So, seriously, why will over 50% of us vote for the ANC despite all?
The majority of those who keep the party in business do so because their lives depend on it
Once, the only sure things were death and taxes. But that was before the ANC. These days you can die in a hail of auditor’s reports and Sunday headlines, and be reincarnated as secretary-general. As for taxes, well, if the cash is going straight from you into a Louis Vuitton suitcase, isn’t that just theft?
There are still, however, two other immutable truths that we can carve in stone: on May 8, well over half of the South Africans who vote will make their mark next to the ANC; and as soon as that result becomes official, the rest of the country will sigh a long, shuddering sigh and ask: “Why?”
It seems like a logical question, especially to news-guzzling urbanites. Once astonishment hardens into anger, it will feel similarly logical to accuse ANC voters of being stupid, or at least wildly self-destructive.
These accusations will feel legitimate because of the evidence we’ve been choking on for years: the dozens of Big Men trailing toxic ooze out of their pointy shoes; the hundreds of hypocrites who defended their corruption while spouting sanctimony; the thousands of lies and denials; the millions of children robbed of a future; the billions of rands stolen or simply evaporated.
It is the sheer weight of this evidence that distinguishes a vote for the ANC from a vote for any other party. One may be concerned by how the DA bungled the De Lille fiasco, or unmoved by its beige leadership and policies. One may be alarmed by the EFF’s utopian fantasies and its willingness to defend them with violence, or be highly suspicious of the ethics of its leadership. But in both cases, and, indeed, with any of the smaller parties further down the list, all one has to go on is a personal interpretation of a handful of incidents and allegations. No other party has an unavoidable, undeniable mountain of filth towering over it. No other party has proved, beyond all reasonable doubt, that it is fundamentally unable to run this country.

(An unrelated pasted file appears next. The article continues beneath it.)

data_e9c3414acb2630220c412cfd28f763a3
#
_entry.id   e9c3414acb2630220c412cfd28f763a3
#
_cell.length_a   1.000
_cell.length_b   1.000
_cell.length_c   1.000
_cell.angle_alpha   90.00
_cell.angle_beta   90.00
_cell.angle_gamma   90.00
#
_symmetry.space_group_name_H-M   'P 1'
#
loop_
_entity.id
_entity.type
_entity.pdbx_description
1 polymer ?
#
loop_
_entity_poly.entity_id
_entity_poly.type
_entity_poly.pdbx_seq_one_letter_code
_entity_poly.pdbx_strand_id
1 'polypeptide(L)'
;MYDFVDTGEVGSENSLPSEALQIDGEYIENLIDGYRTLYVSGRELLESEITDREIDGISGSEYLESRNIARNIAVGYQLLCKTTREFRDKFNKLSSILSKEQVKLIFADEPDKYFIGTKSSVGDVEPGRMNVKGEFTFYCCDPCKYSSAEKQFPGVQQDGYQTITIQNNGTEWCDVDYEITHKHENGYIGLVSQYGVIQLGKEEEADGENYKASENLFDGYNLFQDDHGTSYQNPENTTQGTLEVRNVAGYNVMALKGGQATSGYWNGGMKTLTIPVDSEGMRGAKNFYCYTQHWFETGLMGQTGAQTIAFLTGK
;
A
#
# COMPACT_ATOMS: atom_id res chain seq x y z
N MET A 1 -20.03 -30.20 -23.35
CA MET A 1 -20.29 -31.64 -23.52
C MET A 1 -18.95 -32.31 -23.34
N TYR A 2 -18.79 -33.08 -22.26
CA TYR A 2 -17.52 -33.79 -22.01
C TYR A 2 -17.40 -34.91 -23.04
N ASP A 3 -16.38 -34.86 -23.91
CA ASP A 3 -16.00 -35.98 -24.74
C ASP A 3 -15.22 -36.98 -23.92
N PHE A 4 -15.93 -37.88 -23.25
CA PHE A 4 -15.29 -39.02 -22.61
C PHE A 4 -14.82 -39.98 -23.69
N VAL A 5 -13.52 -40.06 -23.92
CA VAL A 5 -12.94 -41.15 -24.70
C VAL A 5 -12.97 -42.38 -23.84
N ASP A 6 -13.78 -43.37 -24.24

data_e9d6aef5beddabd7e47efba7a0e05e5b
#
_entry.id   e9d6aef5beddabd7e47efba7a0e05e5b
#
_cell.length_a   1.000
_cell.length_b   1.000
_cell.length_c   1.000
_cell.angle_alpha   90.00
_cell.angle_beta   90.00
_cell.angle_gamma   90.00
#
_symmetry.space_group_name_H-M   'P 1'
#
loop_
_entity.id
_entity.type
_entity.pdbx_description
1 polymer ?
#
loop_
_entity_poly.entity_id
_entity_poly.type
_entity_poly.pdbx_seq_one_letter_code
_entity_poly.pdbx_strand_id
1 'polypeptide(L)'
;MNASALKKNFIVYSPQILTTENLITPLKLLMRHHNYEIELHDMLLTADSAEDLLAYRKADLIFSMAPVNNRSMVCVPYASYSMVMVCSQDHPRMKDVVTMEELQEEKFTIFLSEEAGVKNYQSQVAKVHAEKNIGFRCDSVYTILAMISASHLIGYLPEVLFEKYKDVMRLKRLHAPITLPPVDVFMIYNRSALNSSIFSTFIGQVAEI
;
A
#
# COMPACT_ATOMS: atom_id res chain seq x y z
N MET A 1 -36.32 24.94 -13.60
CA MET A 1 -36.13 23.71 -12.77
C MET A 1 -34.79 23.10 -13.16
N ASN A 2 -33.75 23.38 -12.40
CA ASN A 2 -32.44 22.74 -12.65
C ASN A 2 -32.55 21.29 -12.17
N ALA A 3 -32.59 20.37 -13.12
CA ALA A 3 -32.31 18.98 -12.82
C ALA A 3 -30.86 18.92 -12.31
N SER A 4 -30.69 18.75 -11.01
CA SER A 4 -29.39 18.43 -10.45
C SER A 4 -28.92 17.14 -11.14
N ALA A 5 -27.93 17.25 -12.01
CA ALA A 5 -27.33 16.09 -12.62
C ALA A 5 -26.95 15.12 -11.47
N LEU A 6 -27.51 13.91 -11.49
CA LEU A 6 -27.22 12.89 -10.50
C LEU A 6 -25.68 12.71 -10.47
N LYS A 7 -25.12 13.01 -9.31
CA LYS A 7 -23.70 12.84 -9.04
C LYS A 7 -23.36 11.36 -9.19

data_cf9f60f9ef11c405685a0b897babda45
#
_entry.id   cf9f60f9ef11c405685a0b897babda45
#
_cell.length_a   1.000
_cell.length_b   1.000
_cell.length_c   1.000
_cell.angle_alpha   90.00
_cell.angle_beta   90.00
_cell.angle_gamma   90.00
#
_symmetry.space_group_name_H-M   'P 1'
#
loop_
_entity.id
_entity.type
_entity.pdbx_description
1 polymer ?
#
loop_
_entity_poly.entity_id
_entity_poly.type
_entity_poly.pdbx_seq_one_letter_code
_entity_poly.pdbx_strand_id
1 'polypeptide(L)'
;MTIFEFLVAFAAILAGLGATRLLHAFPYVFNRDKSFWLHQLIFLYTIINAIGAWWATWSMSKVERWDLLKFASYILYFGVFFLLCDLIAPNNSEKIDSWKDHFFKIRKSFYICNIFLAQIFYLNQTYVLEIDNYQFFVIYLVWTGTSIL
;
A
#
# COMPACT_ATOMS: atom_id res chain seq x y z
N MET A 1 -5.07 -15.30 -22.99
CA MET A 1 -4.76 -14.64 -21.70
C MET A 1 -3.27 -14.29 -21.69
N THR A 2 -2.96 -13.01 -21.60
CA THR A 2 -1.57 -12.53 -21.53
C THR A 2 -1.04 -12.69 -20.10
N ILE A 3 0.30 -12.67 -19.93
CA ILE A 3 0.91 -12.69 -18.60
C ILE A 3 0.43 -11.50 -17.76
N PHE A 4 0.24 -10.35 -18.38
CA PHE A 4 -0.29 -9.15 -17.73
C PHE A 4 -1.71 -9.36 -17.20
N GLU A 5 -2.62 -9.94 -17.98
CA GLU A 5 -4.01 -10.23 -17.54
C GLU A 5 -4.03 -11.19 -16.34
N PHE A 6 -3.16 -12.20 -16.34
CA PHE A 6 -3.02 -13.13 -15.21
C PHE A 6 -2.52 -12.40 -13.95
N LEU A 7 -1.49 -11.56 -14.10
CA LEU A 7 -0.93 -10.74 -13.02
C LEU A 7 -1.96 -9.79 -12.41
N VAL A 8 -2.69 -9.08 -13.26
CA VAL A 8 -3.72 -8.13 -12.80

And yet, despite all the evidence that the ANC’s mountain of filth is starting to crush the fragile democracy it helped breathe into life in 1994, more than half of us are going to give it another five years in charge. Why?
There are easy, angry, dismissive answers to this question, but they help nobody. Indeed, to write off the ANC’s majority as the result of stupidity or Stockholm Syndrome is to dismiss the fundamental realities of modern South Africa, and to miss an opportunity to see our country, our compatriots, and ourselves a little more clearly.
As I see it, there are two reasons to vote ANC.
The first is that your faith requires it. The second is that your life depends on it.
The first group is small and, perhaps, shrinking. These are South Africans who grew up in the church of the ANC; who felt the call and who saw the miracle; and who, despite being shown the church’s sordid, predatory, human face, simply don’t know how to walk away from history and traditions that feel like a part of their soul. If we are going to ask these people why they still vote ANC then we must ask Catholics why they still go to mass.
The second group is much larger, facing much higher stakes. For these people the ANC isn’t a religion. It is an economy; self-contained, apparently disconnected from the economy of South Africa.
It is a system that keeps grandmothers and little children alive via social grants. It is the creator of bureaucratic jobs that allow the parents of those children to become employees and to send money back to those grandmothers. It is the granter of tenders – legal or not, it doesn’t matter – that can transform employees into randlords. The national economy, still wiping from its chin the last gravy of apartheid, is a distant, capricious thing to the tens of millions of South Africans who live in poverty on the periphery; but the ANC economy, ah, that is an immense, warm, pulsing heart, pumping out prospects and security and hope.
Why do so many people vote for the ANC? Rather ask: why wouldn’t they? Who, other than the EFF, would deliberately vote to destroy an economy?
Of course, this puts all of us in a vicious bind. For as long as the national economy flatlines, the ANC economy will be irresistible. For as long as the ANC economy exists, the national economy will flatline. Replacing one heart with another, without killing the patient, will be painful and slow.
Still, flinging insults at the rural poor will not speed up the process. And so, when the inevitable happens on May 8, let’s try to remember: it’s not stupid, it’s the economy.